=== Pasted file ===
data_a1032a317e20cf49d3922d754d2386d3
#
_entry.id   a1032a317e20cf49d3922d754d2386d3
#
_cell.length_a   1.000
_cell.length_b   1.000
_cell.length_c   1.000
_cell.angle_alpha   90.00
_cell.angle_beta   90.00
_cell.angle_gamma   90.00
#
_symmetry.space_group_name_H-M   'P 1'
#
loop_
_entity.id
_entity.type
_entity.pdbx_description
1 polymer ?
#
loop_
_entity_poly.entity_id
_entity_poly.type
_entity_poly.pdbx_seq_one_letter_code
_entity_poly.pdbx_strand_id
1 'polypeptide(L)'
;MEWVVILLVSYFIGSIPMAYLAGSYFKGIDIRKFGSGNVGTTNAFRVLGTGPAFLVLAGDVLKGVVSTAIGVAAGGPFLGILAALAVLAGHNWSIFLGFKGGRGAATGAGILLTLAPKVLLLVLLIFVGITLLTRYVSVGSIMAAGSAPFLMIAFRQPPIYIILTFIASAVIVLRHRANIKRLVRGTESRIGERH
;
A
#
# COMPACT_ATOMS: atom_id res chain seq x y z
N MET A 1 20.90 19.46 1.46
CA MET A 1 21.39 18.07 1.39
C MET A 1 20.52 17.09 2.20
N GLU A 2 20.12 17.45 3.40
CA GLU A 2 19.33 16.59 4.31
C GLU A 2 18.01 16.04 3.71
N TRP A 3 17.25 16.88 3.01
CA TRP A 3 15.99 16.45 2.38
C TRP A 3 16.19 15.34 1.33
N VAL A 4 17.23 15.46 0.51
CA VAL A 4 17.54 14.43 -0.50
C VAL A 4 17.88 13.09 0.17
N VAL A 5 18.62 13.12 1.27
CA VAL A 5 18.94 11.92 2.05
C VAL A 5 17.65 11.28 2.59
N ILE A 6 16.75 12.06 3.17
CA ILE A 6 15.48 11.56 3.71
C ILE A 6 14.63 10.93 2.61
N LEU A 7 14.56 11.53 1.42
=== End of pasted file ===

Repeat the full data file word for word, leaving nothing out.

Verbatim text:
data_a1032a317e20cf49d3922d754d2386d3
#
_entry.id   a1032a317e20cf49d3922d754d2386d3
#
_cell.length_a   1.000
_cell.length_b   1.000
_cell.length_c   1.000
_cell.angle_alpha   90.00
_cell.angle_beta   90.00
_cell.angle_gamma   90.00
#
_symmetry.space_group_name_H-M   'P 1'
#
loop_
_entity.id
_entity.type
_entity.pdbx_description
1 polymer ?
#
loop_
_entity_poly.entity_id
_entity_poly.type
_entity_poly.pdbx_seq_one_letter_code
_entity_poly.pdbx_strand_id
1 'polypeptide(L)'
;MEWVVILLVSYFIGSIPMAYLAGSYFKGIDIRKFGSGNVGTTNAFRVLGTGPAFLVLAGDVLKGVVSTAIGVAAGGPFLGILAALAVLAGHNWSIFLGFKGGRGAATGAGILLTLAPKVLLLVLLIFVGITLLTRYVSVGSIMAAGSAPFLMIAFRQPPIYIILTFIASAVIVLRHRANIKRLVRGTESRIGERH
;
A
#
# COMPACT_ATOMS: atom_id res chain seq x y z
N MET A 1 20.90 19.46 1.46
CA MET A 1 21.39 18.07 1.39
C MET A 1 20.52 17.09 2.20
N GLU A 2 20.12 17.45 3.40
CA GLU A 2 19.33 16.59 4.31
C GLU A 2 18.01 16.04 3.71
N TRP A 3 17.25 16.88 3.01
CA TRP A 3 15.99 16.45 2.38
C TRP A 3 16.19 15.34 1.33
N VAL A 4 17.23 15.46 0.51
CA VAL A 4 17.54 14.43 -0.50
C VAL A 4 17.88 13.09 0.17
N VAL A 5 18.62 13.12 1.27
CA VAL A 5 18.94 11.92 2.05
C VAL A 5 17.65 11.28 2.59
N ILE A 6 16.75 12.06 3.17
CA ILE A 6 15.48 11.56 3.71
C ILE A 6 14.63 10.93 2.61
N LEU A 7 14.56 11.53 1.42